My last two knitting projects sent me down memory lane and it got me wondering: Will our grandchildren love our knitting projects of today as much as I love my grandmother's patterns?
Every now and then usually around this time of the year I knit what I fondly call grandmother slippers for someone as a gift. That's because it was the first thing I was taught to knit, by my maternal grandmother. Oh there may have been the endless garter stitch something that was really nothing, but the slippers are burned in my memory as my first project. As are the directions for the slippers, well almost. I can cast on and knit up the first 6-7 inches, but when it comes to decreasing to fit over the toes, I never remember the formula. Oh I have it written down-in my grandmother's handwriting no less, tucked away with the other precious things I want to keep. I may have even transcribed the pattern but who knows where that copy ended up. No instead I do as many of us of the digital age do, and go and search online for a pattern to follow. It turns out that I am not the only one with fond memories of this slipper pattern, although it was someone's Aunt Maggie that taught them. So I knit my slippers like I have been doing so much lately, with the pattern on the laptop beside me as I knit. How different and yet maybe not so different, to compare that to a grandmother sitting in her chair near you, knitting, and telling you what to do next. See, my grandmother really didn't teach me how to knit from a pattern until much later, because so often, she didn't knit from patterns either. It wasn't until I was ready to make things that she would not have knit, that I had to learn to read that special language of knitting.
The second project, currently on my needles is a dishcloth. Now my grandmother was not knitting dishcloths in her early life when she was teaching me to knit. No, knitting dishcloths triggers a memory for me, of her knitting late in her life, now blind but unwilling to give up knitting. Those dishcloths were often crooked, and had unintentional lace openings, as she would miss a stitch. But they were treasured, and definitely put to use. As I sit and knit on this dishcloth today, I am amazed at her ability to continue to knit by feel alone. I find my eyes glued so permanently to the stitches that I only listen to the TV show, how will I ever learn to just knit by feel alone! And she was not doing the dishcloths that are cast on with 35 stitches or so and knit square. Nope, she was doing the corner to corner, increase and then decrease pattern. And yet, I can understand exactly the love to knit that put the yarn and needles in her hands.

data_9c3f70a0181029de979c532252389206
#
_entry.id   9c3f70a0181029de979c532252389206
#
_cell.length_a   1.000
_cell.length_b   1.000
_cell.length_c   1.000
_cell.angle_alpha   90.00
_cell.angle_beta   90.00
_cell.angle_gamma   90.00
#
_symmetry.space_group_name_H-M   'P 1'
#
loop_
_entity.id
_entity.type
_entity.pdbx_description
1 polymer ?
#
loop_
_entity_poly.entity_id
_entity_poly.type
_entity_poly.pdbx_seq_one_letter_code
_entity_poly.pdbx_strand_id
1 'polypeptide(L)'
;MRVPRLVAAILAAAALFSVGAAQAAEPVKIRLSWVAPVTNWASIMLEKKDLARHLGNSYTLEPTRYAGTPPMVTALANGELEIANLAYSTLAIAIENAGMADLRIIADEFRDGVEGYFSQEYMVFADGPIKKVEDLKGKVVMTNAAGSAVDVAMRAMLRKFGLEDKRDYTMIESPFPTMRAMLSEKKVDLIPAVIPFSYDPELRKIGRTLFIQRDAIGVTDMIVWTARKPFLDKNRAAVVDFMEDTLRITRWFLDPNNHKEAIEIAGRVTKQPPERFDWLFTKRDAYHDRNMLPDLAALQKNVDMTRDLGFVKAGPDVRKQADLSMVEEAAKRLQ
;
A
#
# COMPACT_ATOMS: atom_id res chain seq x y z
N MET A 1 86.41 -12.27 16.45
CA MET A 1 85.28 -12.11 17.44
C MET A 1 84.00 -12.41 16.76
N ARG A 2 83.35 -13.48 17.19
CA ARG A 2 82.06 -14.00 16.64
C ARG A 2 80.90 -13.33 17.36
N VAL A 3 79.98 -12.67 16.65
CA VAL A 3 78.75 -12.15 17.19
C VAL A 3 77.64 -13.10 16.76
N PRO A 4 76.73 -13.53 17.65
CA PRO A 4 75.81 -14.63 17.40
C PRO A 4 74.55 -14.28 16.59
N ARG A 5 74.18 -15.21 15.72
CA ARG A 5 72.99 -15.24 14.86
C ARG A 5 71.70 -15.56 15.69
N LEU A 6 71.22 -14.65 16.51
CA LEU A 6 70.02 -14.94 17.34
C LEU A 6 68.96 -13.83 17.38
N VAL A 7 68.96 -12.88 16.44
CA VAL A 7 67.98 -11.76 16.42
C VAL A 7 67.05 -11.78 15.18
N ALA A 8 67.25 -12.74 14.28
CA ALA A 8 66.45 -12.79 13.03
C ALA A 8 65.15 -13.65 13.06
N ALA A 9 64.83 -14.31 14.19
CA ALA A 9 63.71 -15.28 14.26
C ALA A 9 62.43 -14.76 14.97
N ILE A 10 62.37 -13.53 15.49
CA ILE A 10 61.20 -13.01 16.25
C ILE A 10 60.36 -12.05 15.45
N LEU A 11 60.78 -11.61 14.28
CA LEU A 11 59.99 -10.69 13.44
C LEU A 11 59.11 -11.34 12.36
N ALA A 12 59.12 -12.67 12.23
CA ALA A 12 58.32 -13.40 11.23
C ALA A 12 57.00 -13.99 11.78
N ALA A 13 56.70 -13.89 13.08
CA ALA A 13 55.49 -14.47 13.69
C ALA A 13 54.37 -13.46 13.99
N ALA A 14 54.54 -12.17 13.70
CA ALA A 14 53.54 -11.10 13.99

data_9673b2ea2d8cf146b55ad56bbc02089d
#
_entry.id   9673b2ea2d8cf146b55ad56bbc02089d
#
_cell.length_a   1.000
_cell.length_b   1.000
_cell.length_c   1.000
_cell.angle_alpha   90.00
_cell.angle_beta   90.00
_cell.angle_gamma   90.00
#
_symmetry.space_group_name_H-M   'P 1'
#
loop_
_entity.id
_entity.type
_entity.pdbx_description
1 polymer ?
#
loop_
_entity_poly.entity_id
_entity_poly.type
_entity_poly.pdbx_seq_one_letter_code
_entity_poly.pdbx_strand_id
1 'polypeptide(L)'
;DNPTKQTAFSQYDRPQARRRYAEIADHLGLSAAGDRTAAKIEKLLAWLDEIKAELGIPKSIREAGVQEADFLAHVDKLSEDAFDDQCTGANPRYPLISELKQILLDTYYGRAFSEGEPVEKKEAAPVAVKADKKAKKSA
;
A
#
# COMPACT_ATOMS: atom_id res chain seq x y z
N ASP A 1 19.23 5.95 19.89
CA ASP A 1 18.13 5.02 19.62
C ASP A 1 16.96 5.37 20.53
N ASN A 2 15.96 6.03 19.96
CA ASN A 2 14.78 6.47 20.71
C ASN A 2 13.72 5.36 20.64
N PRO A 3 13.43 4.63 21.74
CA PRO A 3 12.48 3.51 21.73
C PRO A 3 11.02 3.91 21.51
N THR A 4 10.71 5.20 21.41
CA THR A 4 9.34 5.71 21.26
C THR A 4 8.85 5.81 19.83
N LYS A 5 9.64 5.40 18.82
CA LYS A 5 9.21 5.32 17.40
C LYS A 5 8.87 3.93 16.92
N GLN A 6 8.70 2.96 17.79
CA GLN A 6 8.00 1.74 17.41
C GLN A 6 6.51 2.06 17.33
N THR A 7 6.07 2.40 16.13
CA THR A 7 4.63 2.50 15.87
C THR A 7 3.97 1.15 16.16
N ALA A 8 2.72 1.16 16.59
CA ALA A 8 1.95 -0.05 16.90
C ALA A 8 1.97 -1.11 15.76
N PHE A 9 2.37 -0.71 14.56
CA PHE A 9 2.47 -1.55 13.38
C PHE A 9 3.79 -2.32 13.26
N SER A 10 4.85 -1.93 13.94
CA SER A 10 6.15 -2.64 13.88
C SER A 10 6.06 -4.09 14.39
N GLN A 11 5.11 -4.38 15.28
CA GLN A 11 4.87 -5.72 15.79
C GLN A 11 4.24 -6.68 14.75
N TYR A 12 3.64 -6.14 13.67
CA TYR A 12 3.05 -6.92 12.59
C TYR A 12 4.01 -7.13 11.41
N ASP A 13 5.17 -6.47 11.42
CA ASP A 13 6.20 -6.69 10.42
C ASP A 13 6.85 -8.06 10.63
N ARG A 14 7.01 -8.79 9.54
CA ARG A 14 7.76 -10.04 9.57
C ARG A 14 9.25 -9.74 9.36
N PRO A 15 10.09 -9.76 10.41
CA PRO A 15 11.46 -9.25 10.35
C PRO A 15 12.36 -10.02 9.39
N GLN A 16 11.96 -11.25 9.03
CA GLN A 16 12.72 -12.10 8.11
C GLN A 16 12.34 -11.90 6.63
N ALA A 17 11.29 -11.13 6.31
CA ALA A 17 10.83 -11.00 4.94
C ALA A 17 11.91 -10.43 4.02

I found out this Thanksgiving that the niece I taught to knit two years ago is now knitting Christmas presents _and_ teaching someone else to knit. My heart glowed when I heard that, passing on the art means so much to me.
As does archiving and passing on the patterns. As I sat and knit from the pattern on the laptop, it made me wonder, is this a good archival tool? In many ways, yes, because so much of the information is available to a wider knitting audience. And the patterns should stay available unless we have a true digital meltdown. It's like an instant access to a knitting only library and that is all kinds of good. What I personally will miss is the thrill, laughs and just plain fun of finding a pattern book from the 1940's and looking through that booklet. It has all the problems of archival paper, it's yellowed, it's brittle, it's been written on, torn, and has a missing cover. But there is just something to having those patterns in you hands, dreaming the same knitting project dreams that another knitter also had, that just can not be duplicated by a pattern on the internet. I think this is why, ultimately the book industry will stand firm in this digital age, and why we as knitters will continue to love the new books as they appear. And maybe instead of looking up grandmother's online bookmarks, our grandkids will have the same love of books too.